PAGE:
Current Events | Media
Anderson Cooper anchors Anderson Cooper 360°, an unconventional, wide-ranging news program airing on CNN/U.S. weekdays. Mr. Cooper, who joined CNN in December 2001, served as CNN's weekend anchor before moving to prime time in March 2003 following the war in Iraq and then to a two-hour, late evening timeslot in November 2005 following Hurricane Katrina.
Since joining CNN, Anderson Cooper has anchored major breaking news stories, most recently the devastation caused by Hurricane Katrina along the Gulf Coast. He traveled to Sri Lanka to cover the tsunami and was in Baghdad for the Iraqi elections. He also anchored much of CNN's live coverage of the funeral of Pope John Paul II in the Vatican City as well as the Terri Schiavo story in Florida. For "America Votes 2004," he moderated a Democratic presidential candidates forum the network sponsored with Rock the Vote.
In addition to reporting for CNN, Mr. Cooper also provides reports for CBS's 60 Minutes. Dispatches from the Edge, his memoirs about covering the South Asia tsunami, Hurricane Katrina and other news events, recently topped the New York Times Bestsellers List and other bestseller charts. Before joining CNN, Anderson Cooper was an ABC News correspondent and host of the network's reality program, The Mole. He anchored ABC's live, interactive news and interview program, World News Now, as well as providing reports for World News Tonight, 20/20 and 20/20 Downtown. Previously, he was a New York-based correspondent for ABC News, reporting primarily for World News Saturday/Sunday.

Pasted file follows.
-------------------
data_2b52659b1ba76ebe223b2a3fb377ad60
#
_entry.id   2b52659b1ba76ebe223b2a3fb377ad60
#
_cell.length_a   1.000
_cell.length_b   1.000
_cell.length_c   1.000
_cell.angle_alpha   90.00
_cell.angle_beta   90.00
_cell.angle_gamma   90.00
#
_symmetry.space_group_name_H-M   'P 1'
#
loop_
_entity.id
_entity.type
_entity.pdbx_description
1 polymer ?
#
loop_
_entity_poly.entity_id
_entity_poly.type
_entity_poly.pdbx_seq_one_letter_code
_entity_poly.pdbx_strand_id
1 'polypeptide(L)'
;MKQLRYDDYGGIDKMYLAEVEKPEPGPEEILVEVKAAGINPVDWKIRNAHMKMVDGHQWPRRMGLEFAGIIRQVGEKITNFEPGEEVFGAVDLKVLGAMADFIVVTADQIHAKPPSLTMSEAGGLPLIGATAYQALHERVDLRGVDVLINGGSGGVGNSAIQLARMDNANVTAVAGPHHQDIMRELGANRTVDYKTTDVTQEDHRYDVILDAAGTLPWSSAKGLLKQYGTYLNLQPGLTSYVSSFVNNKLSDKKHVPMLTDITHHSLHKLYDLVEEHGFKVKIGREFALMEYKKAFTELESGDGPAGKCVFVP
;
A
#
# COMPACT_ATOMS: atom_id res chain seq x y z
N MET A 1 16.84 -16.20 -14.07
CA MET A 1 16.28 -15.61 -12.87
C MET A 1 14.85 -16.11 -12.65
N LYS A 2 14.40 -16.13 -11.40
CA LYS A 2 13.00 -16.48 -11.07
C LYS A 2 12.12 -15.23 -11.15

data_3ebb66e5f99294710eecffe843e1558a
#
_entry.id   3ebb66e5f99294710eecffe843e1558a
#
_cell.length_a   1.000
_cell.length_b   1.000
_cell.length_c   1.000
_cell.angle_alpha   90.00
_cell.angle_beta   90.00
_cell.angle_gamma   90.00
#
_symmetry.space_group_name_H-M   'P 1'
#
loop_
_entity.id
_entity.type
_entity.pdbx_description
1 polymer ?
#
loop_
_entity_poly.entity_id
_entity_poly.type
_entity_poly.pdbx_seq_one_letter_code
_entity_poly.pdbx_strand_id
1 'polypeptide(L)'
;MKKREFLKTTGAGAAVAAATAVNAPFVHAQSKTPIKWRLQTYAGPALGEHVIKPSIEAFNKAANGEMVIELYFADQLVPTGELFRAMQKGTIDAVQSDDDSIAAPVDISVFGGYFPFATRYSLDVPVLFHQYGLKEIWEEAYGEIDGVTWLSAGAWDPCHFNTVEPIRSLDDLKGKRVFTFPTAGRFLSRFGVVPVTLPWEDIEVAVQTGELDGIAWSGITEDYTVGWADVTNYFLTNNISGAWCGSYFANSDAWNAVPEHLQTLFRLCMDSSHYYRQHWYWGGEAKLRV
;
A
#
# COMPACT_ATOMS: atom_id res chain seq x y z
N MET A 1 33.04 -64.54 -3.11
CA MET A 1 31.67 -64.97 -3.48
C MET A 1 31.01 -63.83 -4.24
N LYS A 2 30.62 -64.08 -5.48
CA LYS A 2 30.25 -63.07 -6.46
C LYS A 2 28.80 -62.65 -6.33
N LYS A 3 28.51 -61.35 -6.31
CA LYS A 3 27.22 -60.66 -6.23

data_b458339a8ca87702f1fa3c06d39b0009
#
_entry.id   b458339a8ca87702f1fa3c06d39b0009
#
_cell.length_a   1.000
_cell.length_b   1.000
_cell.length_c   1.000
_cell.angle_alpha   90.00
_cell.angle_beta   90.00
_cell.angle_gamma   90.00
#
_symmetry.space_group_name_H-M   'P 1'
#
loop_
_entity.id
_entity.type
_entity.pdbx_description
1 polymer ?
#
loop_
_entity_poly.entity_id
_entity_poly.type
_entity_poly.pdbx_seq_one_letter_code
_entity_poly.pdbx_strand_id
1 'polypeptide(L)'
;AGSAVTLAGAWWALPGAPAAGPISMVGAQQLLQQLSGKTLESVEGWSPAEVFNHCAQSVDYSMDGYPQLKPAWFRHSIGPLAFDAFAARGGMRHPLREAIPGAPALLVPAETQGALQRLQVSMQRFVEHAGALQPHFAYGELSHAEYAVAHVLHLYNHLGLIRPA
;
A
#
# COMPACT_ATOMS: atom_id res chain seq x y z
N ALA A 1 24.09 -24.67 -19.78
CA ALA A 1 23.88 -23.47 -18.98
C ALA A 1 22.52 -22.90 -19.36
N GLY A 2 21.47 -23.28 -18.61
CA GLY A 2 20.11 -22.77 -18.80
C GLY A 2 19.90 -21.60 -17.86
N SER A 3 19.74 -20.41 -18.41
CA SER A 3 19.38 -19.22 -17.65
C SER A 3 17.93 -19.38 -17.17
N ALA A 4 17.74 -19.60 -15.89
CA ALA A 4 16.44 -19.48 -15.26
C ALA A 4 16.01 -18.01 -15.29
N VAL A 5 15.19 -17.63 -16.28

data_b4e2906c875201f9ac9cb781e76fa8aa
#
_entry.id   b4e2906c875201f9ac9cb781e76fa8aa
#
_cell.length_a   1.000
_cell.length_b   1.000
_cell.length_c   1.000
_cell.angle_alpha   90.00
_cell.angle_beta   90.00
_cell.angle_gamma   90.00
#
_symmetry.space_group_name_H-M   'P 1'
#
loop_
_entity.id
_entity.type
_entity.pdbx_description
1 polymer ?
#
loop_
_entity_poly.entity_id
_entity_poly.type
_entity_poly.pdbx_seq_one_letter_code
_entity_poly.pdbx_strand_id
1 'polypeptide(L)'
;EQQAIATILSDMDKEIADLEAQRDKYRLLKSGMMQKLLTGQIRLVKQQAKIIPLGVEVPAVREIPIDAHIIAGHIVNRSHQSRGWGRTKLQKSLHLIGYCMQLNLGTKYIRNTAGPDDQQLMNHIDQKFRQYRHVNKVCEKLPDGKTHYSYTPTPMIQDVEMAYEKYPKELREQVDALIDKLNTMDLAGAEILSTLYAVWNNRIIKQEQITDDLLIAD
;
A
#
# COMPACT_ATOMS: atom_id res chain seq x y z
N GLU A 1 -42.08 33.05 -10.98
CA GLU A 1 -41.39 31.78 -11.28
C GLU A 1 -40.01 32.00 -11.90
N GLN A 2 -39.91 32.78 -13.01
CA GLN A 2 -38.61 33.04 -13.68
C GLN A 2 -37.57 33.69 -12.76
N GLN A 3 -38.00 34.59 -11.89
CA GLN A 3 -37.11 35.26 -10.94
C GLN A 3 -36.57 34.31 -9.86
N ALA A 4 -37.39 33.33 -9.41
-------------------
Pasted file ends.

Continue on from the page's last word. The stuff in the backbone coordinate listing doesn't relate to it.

Mr. Cooper joined ABC from Channel One News, where he served as chief international correspondent. During that time, he reported and produced stories from Bosnia, Iran, Israel, Russia, Rwanda, Somalia, South Africa and Vietnam. He also reported national stories that were broadcast over the Channel One News school television network and seen in more than 12,000 classrooms nationwide.
Anderson Cooper has won several awards for his work, including a National Headliners
Award for his tsunami coverage, an Emmy Award for his contribution to ABC's
coverage of Princess Diana's funeral; a Silver Plaque from the Chicago International
Film Festival for his report from Sarajevo on the Bosnian civil war; a Bronze
Telly for his coverage of famine in Somalia; a Bronze Award from the National
Educational Film and Video Festival for a report on political Islam; and a GLAAD
Media Award for Outstanding TV Journalism for his 20/20 Downtown report on high
school athlete Corey Johnson.
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